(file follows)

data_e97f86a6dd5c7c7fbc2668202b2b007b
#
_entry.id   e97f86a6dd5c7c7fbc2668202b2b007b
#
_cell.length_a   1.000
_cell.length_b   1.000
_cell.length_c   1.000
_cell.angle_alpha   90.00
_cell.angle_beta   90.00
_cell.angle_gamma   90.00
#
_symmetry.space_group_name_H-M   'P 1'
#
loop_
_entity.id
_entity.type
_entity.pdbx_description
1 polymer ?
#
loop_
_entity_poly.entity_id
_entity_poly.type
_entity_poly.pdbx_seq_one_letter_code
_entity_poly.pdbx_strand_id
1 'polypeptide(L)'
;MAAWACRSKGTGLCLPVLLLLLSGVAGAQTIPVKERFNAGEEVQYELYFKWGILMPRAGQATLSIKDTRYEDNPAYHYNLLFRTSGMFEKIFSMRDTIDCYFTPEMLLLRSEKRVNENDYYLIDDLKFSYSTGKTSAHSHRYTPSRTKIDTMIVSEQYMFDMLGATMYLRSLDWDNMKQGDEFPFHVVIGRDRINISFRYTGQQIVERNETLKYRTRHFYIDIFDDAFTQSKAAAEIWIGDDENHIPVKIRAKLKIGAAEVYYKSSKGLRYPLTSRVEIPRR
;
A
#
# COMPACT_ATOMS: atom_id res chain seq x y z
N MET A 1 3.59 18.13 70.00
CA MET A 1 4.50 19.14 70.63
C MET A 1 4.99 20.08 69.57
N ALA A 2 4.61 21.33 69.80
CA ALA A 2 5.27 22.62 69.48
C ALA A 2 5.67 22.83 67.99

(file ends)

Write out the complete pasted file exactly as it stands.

data_e97f86a6dd5c7c7fbc2668202b2b007b
#
_entry.id   e97f86a6dd5c7c7fbc2668202b2b007b
#
_cell.length_a   1.000
_cell.length_b   1.000
_cell.length_c   1.000
_cell.angle_alpha   90.00
_cell.angle_beta   90.00
_cell.angle_gamma   90.00
#
_symmetry.space_group_name_H-M   'P 1'
#
loop_
_entity.id
_entity.type
_entity.pdbx_description
1 polymer ?
#
loop_
_entity_poly.entity_id
_entity_poly.type
_entity_poly.pdbx_seq_one_letter_code
_entity_poly.pdbx_strand_id
1 'polypeptide(L)'
;MAAWACRSKGTGLCLPVLLLLLSGVAGAQTIPVKERFNAGEEVQYELYFKWGILMPRAGQATLSIKDTRYEDNPAYHYNLLFRTSGMFEKIFSMRDTIDCYFTPEMLLLRSEKRVNENDYYLIDDLKFSYSTGKTSAHSHRYTPSRTKIDTMIVSEQYMFDMLGATMYLRSLDWDNMKQGDEFPFHVVIGRDRINISFRYTGQQIVERNETLKYRTRHFYIDIFDDAFTQSKAAAEIWIGDDENHIPVKIRAKLKIGAAEVYYKSSKGLRYPLTSRVEIPRR
;
A
#
# COMPACT_ATOMS: atom_id res chain seq x y z
N MET A 1 3.59 18.13 70.00
CA MET A 1 4.50 19.14 70.63
C MET A 1 4.99 20.08 69.57
N ALA A 2 4.61 21.33 69.80
CA ALA A 2 5.27 22.62 69.48
C ALA A 2 5.67 22.83 67.99